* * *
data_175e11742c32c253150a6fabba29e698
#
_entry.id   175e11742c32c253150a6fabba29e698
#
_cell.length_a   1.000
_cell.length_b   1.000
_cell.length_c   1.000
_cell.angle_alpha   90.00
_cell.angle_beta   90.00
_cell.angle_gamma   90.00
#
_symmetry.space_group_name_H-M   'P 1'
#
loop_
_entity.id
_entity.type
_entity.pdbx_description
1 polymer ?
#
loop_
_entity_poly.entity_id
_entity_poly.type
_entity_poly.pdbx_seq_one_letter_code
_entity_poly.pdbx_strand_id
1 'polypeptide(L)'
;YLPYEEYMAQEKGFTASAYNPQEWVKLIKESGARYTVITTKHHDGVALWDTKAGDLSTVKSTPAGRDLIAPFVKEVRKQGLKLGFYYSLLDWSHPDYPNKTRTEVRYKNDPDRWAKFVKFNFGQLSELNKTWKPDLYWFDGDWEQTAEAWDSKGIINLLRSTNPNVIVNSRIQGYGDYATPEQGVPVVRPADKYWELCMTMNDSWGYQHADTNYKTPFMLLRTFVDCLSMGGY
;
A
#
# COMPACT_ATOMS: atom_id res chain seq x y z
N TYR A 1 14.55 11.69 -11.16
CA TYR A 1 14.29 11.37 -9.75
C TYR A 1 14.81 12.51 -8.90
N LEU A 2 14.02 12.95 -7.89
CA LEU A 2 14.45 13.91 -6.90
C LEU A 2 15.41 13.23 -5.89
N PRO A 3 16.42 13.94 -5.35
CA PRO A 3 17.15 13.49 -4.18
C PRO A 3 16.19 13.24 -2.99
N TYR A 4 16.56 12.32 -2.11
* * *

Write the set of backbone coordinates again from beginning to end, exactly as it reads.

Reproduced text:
data_175e11742c32c253150a6fabba29e698
#
_entry.id   175e11742c32c253150a6fabba29e698
#
_cell.length_a   1.000
_cell.length_b   1.000
_cell.length_c   1.000
_cell.angle_alpha   90.00
_cell.angle_beta   90.00
_cell.angle_gamma   90.00
#
_symmetry.space_group_name_H-M   'P 1'
#
loop_
_entity.id
_entity.type
_entity.pdbx_description
1 polymer ?
#
loop_
_entity_poly.entity_id
_entity_poly.type
_entity_poly.pdbx_seq_one_letter_code
_entity_poly.pdbx_strand_id
1 'polypeptide(L)'
;YLPYEEYMAQEKGFTASAYNPQEWVKLIKESGARYTVITTKHHDGVALWDTKAGDLSTVKSTPAGRDLIAPFVKEVRKQGLKLGFYYSLLDWSHPDYPNKTRTEVRYKNDPDRWAKFVKFNFGQLSELNKTWKPDLYWFDGDWEQTAEAWDSKGIINLLRSTNPNVIVNSRIQGYGDYATPEQGVPVVRPADKYWELCMTMNDSWGYQHADTNYKTPFMLLRTFVDCLSMGGY
;
A
#
# COMPACT_ATOMS: atom_id res chain seq x y z
N TYR A 1 14.55 11.69 -11.16
CA TYR A 1 14.29 11.37 -9.75
C TYR A 1 14.81 12.51 -8.90
N LEU A 2 14.02 12.95 -7.89
CA LEU A 2 14.45 13.91 -6.90
C LEU A 2 15.41 13.23 -5.89
N PRO A 3 16.42 13.94 -5.35
CA PRO A 3 17.15 13.49 -4.18
C PRO A 3 16.19 13.24 -2.99
N TYR A 4 16.56 12.32 -2.11